number alterations Transcriptional regulation in cancer genomes Promoter methylation microRNA expression …GCAGCGTTCGA… …GCAACGTTAGA… Somatic mutations within tumors, Germline genetic variation
  7. Our big question How is gene expression influenced by other

    genomic & epigenomic mechanisms in cancer genomes? Does a TCGA pan-cancer analysis reveal patterns among subsets of cancer types? 7
  8. Inferring global transcriptional regulation in cancers using TCGA • Jiang

    et al. (2015) used TCGA gene expression data and ChIP-Seq data from ENCODE on 150 transcription factor profiles to search for cancer-associated TFs • Analyzed data across genes within each sample to determine if TF targets were significantly up- or down-regulated (after adjusting for confounding factors) 8 TCGA-A3FO TCGA-A2MZ TCGA-A8JD gene 1 . . . . gene 20,000 Image source: Figure 2 from Jiang et al. (2015)
  9. Inferring drivers of expression at the gene-level using TCGA •

    Here, rather than fixing each sample and analyzing across genes, we aimed to make inferences specific to each gene • Motivating question: for a specific gene in a specific cancer type, what are the relative molecular drivers of its expression? 9 TCGA-A3FO TCGA-A2MZ TCGA-A8JD gene 1 . . . . gene 20,000
  10. 10 Gene expression TTTGCA AAACGT TF Transcription factor expression Copy

    number alterations TCGA Data Sources Promoter methylation microRNA expression …GCAGCGTTCGA… …GCAACGTTAGA… Somatic mutations within tumors, Germline genetic variation RNA-seq (tumor) miRNA-seq (tumor) RNA-seq as proxy (tumor) Exome sequencing (presence of nonsynonymous mutations, tumor) Illumina methylation arrays (tumor) Affymetrix 6.0 genotyping arrays (tumor vs normal) Affymetrix 6.0 genotyping arrays (normal)
  11. Cancers in TCGA with all requisite data Cancer (sample size)

    Breast invasive carcinoma (506): BRCA Head and neck squamous cell carcinoma (245):HNSC Brain lower grade glioma (262): LGG Skin cutaneous melanoma (320): SKCM Thyroid carcinoma (265): THCA Sarcoma (210): SARC Pheochromoctyoma and paraganglioma (144): PCPG Lung adenocarcinoma (144): LUAD Esophageal carcinoma (113): ESCA Bladder urothelial cancer (109): BLCA Liver hepatocellular carcinoma (110): LIHC Kidney renal clear cell carcinoma (228): KIRC Pancreatic adenocarcinoma (131): PAAD Kidney renal papillary cell carcinoma (95): KIRP Stomach adenocarcinoma (138): STAD Prostate adenocarcinoma (132): PRAD Cervical squamous cell carcinoma (136): CESC 11 Note: analyses restricted to the largest population, individuals of self-reported European ancestry. Central nervous system Breast Endocrine system Gastro- intestinal Gynecologic Head and neck Skin Soft tissue Thoracic Urologic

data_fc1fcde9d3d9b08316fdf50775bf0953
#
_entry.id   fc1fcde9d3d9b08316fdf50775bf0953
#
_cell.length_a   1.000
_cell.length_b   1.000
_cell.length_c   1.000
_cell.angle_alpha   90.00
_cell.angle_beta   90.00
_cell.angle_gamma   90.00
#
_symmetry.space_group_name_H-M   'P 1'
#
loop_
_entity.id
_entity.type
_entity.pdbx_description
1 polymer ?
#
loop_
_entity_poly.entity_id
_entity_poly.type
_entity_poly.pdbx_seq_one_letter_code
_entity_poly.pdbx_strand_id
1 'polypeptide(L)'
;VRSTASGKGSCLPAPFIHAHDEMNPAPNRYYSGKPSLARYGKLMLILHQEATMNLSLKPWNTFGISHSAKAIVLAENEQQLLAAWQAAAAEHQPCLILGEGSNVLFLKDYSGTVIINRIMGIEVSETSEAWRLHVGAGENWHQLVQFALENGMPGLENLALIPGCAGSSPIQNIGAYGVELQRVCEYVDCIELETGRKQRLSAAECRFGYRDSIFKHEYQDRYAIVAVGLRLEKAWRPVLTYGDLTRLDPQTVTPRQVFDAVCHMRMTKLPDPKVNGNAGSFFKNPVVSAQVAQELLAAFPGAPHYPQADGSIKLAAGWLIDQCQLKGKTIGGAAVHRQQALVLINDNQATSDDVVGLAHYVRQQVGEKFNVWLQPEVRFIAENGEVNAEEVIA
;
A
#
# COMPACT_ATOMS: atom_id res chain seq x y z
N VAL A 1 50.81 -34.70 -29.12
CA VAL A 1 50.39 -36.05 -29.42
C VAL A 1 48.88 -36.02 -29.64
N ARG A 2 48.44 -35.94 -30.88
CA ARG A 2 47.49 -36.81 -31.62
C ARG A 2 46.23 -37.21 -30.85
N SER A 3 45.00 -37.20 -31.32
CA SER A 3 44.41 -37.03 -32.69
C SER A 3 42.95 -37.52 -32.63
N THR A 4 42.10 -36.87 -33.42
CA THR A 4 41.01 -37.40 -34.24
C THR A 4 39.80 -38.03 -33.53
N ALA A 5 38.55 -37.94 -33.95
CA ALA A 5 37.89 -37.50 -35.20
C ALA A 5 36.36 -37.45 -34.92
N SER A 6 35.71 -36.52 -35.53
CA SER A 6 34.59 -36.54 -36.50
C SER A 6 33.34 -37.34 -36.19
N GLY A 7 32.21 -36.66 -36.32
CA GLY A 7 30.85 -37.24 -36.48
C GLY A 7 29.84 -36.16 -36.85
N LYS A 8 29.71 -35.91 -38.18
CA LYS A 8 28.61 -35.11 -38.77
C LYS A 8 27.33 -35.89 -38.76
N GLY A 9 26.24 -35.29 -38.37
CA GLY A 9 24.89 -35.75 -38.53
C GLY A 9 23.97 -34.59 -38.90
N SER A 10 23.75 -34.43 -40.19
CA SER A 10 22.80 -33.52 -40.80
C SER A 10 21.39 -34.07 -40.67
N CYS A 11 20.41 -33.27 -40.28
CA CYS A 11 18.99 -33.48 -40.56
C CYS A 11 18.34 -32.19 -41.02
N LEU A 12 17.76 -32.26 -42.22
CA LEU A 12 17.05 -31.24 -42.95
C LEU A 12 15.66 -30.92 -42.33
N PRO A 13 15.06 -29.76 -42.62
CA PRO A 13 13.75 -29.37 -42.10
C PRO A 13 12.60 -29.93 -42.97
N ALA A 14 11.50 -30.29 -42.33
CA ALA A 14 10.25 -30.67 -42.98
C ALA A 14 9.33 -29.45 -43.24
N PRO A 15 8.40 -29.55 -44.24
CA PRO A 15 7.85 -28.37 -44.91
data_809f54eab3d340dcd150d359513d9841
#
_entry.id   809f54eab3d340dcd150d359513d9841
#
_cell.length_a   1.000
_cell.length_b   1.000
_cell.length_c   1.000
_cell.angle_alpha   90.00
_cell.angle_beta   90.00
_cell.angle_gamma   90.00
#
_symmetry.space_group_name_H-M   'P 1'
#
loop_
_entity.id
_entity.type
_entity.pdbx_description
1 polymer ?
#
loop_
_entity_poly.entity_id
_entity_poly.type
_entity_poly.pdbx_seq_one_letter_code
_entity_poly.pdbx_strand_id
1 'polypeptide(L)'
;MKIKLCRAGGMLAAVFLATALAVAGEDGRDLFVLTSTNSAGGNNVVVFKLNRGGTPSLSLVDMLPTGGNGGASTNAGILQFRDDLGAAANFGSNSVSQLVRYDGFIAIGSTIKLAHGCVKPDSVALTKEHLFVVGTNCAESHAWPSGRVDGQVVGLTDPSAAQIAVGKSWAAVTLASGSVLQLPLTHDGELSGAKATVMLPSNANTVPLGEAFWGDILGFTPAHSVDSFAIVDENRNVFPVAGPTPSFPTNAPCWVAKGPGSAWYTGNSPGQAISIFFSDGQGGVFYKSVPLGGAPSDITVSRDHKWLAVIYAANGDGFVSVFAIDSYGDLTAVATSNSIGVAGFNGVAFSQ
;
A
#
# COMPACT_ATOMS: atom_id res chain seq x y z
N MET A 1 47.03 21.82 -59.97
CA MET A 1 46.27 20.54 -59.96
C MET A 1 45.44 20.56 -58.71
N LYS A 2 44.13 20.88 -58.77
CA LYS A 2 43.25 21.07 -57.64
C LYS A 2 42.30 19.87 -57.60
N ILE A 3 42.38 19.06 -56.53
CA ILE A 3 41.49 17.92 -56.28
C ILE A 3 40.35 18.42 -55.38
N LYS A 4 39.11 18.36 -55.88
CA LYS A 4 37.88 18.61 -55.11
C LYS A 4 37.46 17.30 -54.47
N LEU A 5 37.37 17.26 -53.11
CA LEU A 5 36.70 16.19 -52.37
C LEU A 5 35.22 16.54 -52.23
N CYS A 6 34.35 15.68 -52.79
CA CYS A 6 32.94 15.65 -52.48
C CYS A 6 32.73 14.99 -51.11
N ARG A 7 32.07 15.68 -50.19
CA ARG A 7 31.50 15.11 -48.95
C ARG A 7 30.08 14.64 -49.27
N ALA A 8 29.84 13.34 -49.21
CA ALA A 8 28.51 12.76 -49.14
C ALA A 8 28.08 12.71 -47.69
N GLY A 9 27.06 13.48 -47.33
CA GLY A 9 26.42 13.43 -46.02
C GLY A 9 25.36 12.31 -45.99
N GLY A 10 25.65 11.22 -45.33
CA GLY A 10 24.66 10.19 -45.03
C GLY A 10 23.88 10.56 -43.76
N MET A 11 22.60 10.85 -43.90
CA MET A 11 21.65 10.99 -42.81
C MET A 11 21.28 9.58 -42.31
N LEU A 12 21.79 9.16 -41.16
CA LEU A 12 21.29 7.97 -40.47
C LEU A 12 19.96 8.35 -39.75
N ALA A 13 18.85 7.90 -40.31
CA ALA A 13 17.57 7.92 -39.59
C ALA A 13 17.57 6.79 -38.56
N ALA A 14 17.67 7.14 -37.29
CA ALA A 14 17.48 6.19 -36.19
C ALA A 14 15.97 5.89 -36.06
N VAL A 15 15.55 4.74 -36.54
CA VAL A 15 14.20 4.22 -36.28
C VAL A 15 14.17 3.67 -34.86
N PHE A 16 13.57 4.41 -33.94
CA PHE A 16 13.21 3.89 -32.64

12. Statistical model: linear mixed effects where g is an n

    x 1 vector of the total genetic effects of the individuals with ! ~ # 0, &'( ) and A is interpreted as the genetic relationship matrix (GRM) between individuals We fit1 this LMM for every gene in each cancer type, where: y = gene expression for a given gene A is estimated2 from the germline genetic data as a covariance matrix taken across SNPs, weighted by allele frequency X is a matrix of fixed effects representing non-genetic factors (methylation, somatic mutations, CNA, TF, miRNAs) 12 s: data management, estimation of the genetic relationships from SNPs, mixed linear Ps, estimation of the linkage disequilibrium structure, and GWAS simulation. We focus plained by all the SNPs on the X chromosome and testing the hypotheses of dosage e tool to estimate and partition complex trait variation with large GWAS data sets. wide association undreds of SNPs uman complex cture of human lained. For most y explain a small s not been any ing heritability.’’ mber of common ith large effects, ntly proposed a t of phenotypic y ¼ Xb þ g þ 3 with V ¼ As2 g þ Is2 3 ; (Equation 2) where g is an n 3 1 vector of the total genetic effects of the individuals with g $ Nð0; As2 g Þ, and A is interpreted as the genetic relationship matrix (GRM) between individuals. We can therefore estimate s2 g by the restricted maximum likelihood (REML) approach,10 relying on the GRM esti- mated from all the SNPs. Here we report a versatile tool called genome-wide complex trait analysis (GCTA), which implements the method of estimating variance explained by all SNPs, and extend the method to partition the genetic variance onto each of the chromosomes and also to esti- 1 Via REML estimation on standardized expression residuals. 2 Using the GCTA software (Yang et al., 2011)